- Lifesaving TB medicine is still unaffordable and out of reach for children in high-burden countries
- The World Health Organization (WHO) recommends children of all ages have access to all-oral treatment for drug-resistant tuberculosis.
- MSF calls on governments of high-burden countries to allow production of these lifesaving drugs to be affordable for all.
Geneva – The World Health Organization (WHO) recently released new rapid guidance recommending that children of all ages with drug-resistant tuberculosis (DR-TB) have access to all-oral treatment using the drugs bedaquiline and/or delamanid.
However, adopting these new recommendations in high TB burden countries requires access to the paediatric formulations of bedaquiline (produced by Johnson & Johnson) and delamanid (produced by Otsuka and its local partner Viatris).
Médecins Sans Frontières (MSF) therefore calls on governments of high-burden countries to take measures to overcome patent barriers and allow production of these lifesaving drugs through generic manufacturers.
“The WHO’s updated rapid guidance is an important step forward for younger children with drug-resistant TB to receive all-oral treatment without painful injectable drugs,” says Dr. Mabel Morales, MSF medical coordinator in India.
“However, this new guidance will remain a distant reality for children unless access barriers to paediatric formulations of bedaquiline and delamanid are overcome, allowing them to be rolled out by national TB programmes in all high-burden countries,” says Morales.
In addition to the slow pace of national guideline changes, access to children’s formulations has been a challenge in high TB burden countries due to high prices and the lack of registration and generic competition.
This new guidance will remain a distant reality for children unless access barriers to paediatric formulations of bedaquiline and delamanid are overcome.Dr. Mabel Morales, MSF medical coordinator in India
In our teams’ experience, the registration and supply of paediatric formulations are not prioritised by pharmaceutical corporations, and having only one manufacturer for a given drug often results in these formulations being more expensive than the adult versions.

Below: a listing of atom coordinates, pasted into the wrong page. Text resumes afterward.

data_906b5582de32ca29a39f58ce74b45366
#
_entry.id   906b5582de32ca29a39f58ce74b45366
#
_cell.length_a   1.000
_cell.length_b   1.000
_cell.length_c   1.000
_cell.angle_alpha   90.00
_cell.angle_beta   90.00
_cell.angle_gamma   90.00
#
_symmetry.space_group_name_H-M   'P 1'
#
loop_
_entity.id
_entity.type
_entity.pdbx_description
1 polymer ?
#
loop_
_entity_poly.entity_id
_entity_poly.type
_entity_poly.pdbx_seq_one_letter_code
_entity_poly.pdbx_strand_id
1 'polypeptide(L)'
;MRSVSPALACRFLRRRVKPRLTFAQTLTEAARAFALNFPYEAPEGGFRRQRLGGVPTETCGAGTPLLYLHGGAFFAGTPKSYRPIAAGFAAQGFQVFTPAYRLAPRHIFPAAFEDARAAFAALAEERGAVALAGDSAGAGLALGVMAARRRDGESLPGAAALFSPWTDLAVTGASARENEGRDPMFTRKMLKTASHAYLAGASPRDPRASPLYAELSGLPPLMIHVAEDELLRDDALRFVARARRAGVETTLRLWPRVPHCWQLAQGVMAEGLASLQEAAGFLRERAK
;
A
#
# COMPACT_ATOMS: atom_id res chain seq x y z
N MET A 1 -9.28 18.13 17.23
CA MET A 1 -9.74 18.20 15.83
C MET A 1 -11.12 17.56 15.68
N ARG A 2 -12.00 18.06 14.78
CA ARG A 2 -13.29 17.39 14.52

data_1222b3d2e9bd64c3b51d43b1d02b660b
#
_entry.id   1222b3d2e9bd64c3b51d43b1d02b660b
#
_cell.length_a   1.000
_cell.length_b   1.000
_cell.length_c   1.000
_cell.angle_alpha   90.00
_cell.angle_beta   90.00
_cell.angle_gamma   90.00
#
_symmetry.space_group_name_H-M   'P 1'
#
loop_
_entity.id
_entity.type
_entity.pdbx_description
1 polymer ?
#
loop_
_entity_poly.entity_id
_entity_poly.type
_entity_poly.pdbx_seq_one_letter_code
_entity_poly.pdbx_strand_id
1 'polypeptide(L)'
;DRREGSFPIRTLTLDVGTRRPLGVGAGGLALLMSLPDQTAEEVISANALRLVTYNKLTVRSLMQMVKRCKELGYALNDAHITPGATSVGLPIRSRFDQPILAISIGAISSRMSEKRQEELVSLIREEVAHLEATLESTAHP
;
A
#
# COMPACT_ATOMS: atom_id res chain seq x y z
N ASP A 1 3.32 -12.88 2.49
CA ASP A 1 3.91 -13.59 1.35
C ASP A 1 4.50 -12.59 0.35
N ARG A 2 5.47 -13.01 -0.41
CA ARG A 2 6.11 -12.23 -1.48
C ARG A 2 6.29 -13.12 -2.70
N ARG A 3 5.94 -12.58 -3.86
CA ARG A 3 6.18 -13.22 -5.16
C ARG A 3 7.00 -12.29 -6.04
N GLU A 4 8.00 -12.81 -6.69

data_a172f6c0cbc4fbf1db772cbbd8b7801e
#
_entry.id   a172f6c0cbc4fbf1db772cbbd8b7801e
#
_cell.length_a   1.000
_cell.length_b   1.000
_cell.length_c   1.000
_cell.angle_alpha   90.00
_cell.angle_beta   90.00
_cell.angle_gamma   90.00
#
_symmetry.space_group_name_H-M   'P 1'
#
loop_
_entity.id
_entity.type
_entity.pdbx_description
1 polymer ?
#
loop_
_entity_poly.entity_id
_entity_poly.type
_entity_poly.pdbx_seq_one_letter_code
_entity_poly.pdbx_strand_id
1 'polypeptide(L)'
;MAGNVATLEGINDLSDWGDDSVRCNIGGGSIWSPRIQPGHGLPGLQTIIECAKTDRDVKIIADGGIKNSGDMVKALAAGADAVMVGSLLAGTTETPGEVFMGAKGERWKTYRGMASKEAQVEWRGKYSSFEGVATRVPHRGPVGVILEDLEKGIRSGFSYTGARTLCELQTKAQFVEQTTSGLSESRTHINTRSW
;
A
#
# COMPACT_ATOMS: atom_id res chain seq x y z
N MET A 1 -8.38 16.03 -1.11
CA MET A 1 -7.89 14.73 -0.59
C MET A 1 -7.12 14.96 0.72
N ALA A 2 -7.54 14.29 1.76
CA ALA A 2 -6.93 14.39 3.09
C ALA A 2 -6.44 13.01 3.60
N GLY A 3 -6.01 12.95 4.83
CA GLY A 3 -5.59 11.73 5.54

“The high price of delamanid of $1,700 per treatment course has significantly limited access in many countries,” says Morales. “In India, negotiations with Otsuka and Viatris have been unsuccessful, with the manufacturers refusing to lower the price to the $942 – currently being offered to South Africa by Viatris.
“The price of paediatric formulations of bedaquiline also remain too high. It’s time to smash the status quo: pharmaceutical corporations Johnson & Johnson and Otsuka must open up to generic supply and lower prices in order for TB programmes to scale up all-oral treatment regimens,” Morales says.
“As treatment providers, we see kids with drug-resistant TB on an almost daily basis in our independent clinic in Mumbai,” says Morales. “We no longer want to see these younger children suffer the terrible side effects of the older and painful injection-based drugs, when safer and more effective oral medicines are available elsewhere.”
Paediatric formulations of delamanid: dispersible 25mg tablets are only available under Otsuka’s compassionate use programme for children weighing more than 10kg, until the end of 2021. The drug will be supplied next year through the Global Drug Facility (GDF) at a currently unknown price. For children and adolescents weighing more than 30kg, GDF is supplying Otsuka’s adult 50mg tablets at US$1700 for a six-month treatment course. Patent barriers prevent generic manufacturers, particularly in India, from supplying delamanid at lower prices to enable rapid scale-up of this drug.
Paediatric formulations of bedaquiline: dispersible 20mg tablets produced by Johnson & Johnson (J&J) are available through the GDF at a price of $200 for a six-month treatment course for children between five to 12 years old, weighing at least 15kg. For children and adolescents over 12 years old, J&J’s adult 100mg tablets are available through GDF for $270 for a six-month treatment course. Prices of both these bedaquiline formulations remain too high to allow the scale-up of DR-TB care in children, especially for those in need of regimens combining bedaquiline and delamanid.